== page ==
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Uncertain, but predated the first historical records of Hobbits in III 1050
Especially associated with the Shire, and other regions occupied by Hobbits
Numerous, but important examples include Bag End, Brandy Hall, Great Smials and the Town Hole of Michel Delving
Other names


About this entry:

  • Updated 11 July 2022
  • This entry is complete


The Hobbits’ name for their holes

From time beyond memory, Hobbits had preferred to dwell in underground burrows. In ancient times, these were simple holes excavated in banks or hillsides, and even at the end of the Third Age, Hobbits living outside the Shire would still commonly occupy basic Hobbit-holes of this kind. Within the Shire, however, and especially among the more prosperous families, Hobbit-holes developed to become more elaborate and comfortable. In the Hobbit-speech of the Shire, these holes were known as smials.2

The practice of dwelling in more comfortable holes was by no means unique to the Shire-folk: there were such holes in the Bree-land, and historically Sméagol's people had lived in riverside burrows. Within the Shire, among the poorer Hobbits, smials typically remained relatively simple, containing just one or two rooms. Such basic smials were often arranged in rows, such as Bagshot Row beneath Hobbiton Hill, or the row that ran along the northern banks of Bywater Pool. Hobbit-holes were especially common in the hilly lands around Tuckborough in the Tookland, or in the chalk downs surrounding Michel Delving in the Westfarthing.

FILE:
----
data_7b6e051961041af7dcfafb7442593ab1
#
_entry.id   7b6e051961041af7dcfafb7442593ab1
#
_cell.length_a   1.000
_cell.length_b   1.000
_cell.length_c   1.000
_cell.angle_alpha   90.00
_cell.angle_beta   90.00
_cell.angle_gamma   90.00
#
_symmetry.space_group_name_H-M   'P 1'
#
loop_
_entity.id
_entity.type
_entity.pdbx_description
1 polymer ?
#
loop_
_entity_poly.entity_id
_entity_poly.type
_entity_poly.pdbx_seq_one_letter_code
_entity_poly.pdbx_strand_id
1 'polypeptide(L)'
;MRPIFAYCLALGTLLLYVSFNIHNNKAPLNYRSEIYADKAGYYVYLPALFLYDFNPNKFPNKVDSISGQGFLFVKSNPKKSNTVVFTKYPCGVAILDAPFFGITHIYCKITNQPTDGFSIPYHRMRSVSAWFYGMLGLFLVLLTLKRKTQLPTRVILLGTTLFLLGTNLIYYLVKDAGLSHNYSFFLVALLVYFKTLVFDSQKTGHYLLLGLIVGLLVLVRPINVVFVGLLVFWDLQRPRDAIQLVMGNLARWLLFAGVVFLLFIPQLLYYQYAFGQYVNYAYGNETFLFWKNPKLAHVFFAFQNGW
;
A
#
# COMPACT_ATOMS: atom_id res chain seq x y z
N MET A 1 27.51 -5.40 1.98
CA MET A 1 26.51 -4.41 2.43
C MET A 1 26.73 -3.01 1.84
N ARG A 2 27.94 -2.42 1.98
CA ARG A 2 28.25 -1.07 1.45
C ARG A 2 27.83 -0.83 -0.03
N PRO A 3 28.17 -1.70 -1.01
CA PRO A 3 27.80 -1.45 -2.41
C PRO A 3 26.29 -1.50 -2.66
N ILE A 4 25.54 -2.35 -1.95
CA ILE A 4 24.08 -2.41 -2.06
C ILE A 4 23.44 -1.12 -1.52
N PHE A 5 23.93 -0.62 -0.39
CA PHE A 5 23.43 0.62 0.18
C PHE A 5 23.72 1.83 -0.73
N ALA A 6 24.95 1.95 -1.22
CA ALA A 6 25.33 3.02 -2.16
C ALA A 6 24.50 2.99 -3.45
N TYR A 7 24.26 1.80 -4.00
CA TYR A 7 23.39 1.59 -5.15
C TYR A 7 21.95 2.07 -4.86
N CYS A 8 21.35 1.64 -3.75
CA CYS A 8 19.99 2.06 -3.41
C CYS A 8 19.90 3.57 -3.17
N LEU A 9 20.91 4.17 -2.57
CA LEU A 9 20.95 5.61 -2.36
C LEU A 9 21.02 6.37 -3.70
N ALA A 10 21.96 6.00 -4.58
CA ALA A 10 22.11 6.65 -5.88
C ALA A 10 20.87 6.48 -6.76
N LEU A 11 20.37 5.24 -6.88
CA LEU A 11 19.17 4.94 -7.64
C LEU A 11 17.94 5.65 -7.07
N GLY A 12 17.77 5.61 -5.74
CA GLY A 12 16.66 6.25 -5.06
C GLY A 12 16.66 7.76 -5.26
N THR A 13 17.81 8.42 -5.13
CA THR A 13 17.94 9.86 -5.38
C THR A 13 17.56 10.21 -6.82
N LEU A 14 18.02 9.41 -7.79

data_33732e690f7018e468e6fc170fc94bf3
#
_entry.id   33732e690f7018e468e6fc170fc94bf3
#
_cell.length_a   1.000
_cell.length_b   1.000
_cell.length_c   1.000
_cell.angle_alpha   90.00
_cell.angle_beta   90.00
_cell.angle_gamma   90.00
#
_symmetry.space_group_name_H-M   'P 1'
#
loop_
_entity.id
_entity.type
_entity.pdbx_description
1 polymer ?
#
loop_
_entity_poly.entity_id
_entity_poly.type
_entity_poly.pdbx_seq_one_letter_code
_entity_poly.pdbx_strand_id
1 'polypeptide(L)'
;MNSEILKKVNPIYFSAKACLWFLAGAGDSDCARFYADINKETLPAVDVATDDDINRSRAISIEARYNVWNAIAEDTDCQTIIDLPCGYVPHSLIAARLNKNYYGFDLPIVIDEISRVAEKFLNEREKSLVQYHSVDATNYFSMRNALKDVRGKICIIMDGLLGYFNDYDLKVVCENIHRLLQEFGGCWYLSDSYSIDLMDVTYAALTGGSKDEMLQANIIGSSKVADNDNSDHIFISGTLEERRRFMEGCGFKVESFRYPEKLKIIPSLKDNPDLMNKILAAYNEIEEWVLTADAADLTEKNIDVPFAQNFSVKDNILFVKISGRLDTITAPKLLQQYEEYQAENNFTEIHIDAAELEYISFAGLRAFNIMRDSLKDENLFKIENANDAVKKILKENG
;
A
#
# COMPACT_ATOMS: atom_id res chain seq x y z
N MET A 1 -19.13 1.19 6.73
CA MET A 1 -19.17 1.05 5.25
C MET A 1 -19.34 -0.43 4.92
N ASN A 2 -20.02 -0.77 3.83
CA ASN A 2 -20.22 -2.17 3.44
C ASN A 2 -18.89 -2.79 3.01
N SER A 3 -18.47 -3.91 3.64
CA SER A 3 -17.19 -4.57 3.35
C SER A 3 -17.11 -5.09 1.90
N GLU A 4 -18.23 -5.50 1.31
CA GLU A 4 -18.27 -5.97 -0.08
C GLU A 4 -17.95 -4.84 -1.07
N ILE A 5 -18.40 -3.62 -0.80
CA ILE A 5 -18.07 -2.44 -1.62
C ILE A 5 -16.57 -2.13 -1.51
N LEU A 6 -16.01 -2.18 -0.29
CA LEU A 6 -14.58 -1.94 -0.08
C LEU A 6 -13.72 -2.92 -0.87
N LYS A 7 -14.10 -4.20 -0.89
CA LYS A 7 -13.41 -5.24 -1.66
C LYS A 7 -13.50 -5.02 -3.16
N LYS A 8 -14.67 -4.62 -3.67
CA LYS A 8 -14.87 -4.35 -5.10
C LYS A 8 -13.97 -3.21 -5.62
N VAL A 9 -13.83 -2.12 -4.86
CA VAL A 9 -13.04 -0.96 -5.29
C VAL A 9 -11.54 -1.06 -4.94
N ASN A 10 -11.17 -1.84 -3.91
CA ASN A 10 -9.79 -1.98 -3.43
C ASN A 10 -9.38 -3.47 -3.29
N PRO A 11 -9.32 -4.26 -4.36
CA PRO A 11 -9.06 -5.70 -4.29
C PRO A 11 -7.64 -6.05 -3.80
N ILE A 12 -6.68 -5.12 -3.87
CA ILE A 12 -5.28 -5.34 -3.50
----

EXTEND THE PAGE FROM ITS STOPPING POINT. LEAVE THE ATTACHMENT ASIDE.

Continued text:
By no means all of the Shire-hobbits lived in smials. After settling in the Shire, Hobbits learned the art of building above ground, but the designs of their houses and cottages were often influenced by the preference of their builders for dwelling in holes. Buildings in the Shire were often long and low and, like most smials, they commonly had round doors and round windows. The house that Frodo bought in Crickhollow followed a hole-like form of this kind, to the extent of being roofed with turves of earth, another common feature of Hobbit buildings.

The wealthier Hobbits tended to favour smials rather than houses, with Bag End in Hobbiton being an example of a more elaborate Hobbit-hole. This smial was excavated into Hobbiton Hill by Bungo Baggins for his wife Belladonna Took, and would later be inherited in turn by Bilbo and Frodo Baggins. It was constructed so that its main tunnel ran parallel to the side of the Hill, meaning that it had round-windowed rooms arranged along the hillside looking out onto its garden. Bag End was well furnished and appointed, with wooden panelling on its walls and carpets on its floors, and many inner rooms to be used as sitting-rooms or pantries or wardrobes by its inhabitants. All the rooms of Bag End were noted as being on a single level, with no stairs leading up or down within the Hill, but whether this was a common feature of all smials is unclear.